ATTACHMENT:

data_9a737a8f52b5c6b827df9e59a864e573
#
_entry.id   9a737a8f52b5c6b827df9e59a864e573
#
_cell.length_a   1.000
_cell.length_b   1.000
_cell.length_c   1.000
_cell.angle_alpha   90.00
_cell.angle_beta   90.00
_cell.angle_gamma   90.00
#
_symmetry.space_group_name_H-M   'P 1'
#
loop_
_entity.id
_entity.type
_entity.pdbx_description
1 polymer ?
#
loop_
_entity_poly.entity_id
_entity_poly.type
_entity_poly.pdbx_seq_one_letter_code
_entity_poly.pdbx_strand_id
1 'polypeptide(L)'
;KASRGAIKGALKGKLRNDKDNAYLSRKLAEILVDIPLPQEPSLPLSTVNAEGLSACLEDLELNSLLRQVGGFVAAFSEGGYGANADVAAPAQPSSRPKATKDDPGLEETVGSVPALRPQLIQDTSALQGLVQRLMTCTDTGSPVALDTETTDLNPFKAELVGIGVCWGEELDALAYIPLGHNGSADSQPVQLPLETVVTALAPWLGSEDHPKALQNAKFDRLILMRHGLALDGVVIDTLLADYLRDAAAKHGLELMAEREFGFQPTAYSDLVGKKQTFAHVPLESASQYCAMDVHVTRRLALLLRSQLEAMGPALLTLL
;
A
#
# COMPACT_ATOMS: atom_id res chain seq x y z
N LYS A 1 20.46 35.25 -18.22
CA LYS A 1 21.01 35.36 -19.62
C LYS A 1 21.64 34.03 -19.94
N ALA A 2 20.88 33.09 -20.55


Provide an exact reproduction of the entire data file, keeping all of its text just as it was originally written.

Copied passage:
data_9a737a8f52b5c6b827df9e59a864e573
#
_entry.id   9a737a8f52b5c6b827df9e59a864e573
#
_cell.length_a   1.000
_cell.length_b   1.000
_cell.length_c   1.000
_cell.angle_alpha   90.00
_cell.angle_beta   90.00
_cell.angle_gamma   90.00
#
_symmetry.space_group_name_H-M   'P 1'
#
loop_
_entity.id
_entity.type
_entity.pdbx_description
1 polymer ?
#
loop_
_entity_poly.entity_id
_entity_poly.type
_entity_poly.pdbx_seq_one_letter_code
_entity_poly.pdbx_strand_id
1 'polypeptide(L)'
;KASRGAIKGALKGKLRNDKDNAYLSRKLAEILVDIPLPQEPSLPLSTVNAEGLSACLEDLELNSLLRQVGGFVAAFSEGGYGANADVAAPAQPSSRPKATKDDPGLEETVGSVPALRPQLIQDTSALQGLVQRLMTCTDTGSPVALDTETTDLNPFKAELVGIGVCWGEELDALAYIPLGHNGSADSQPVQLPLETVVTALAPWLGSEDHPKALQNAKFDRLILMRHGLALDGVVIDTLLADYLRDAAAKHGLELMAEREFGFQPTAYSDLVGKKQTFAHVPLESASQYCAMDVHVTRRLALLLRSQLEAMGPALLTLL
;
A
#
# COMPACT_ATOMS: atom_id res chain seq x y z
N LYS A 1 20.46 35.25 -18.22
CA LYS A 1 21.01 35.36 -19.62
C LYS A 1 21.64 34.03 -19.94
N ALA A 2 20.88 33.09 -20.55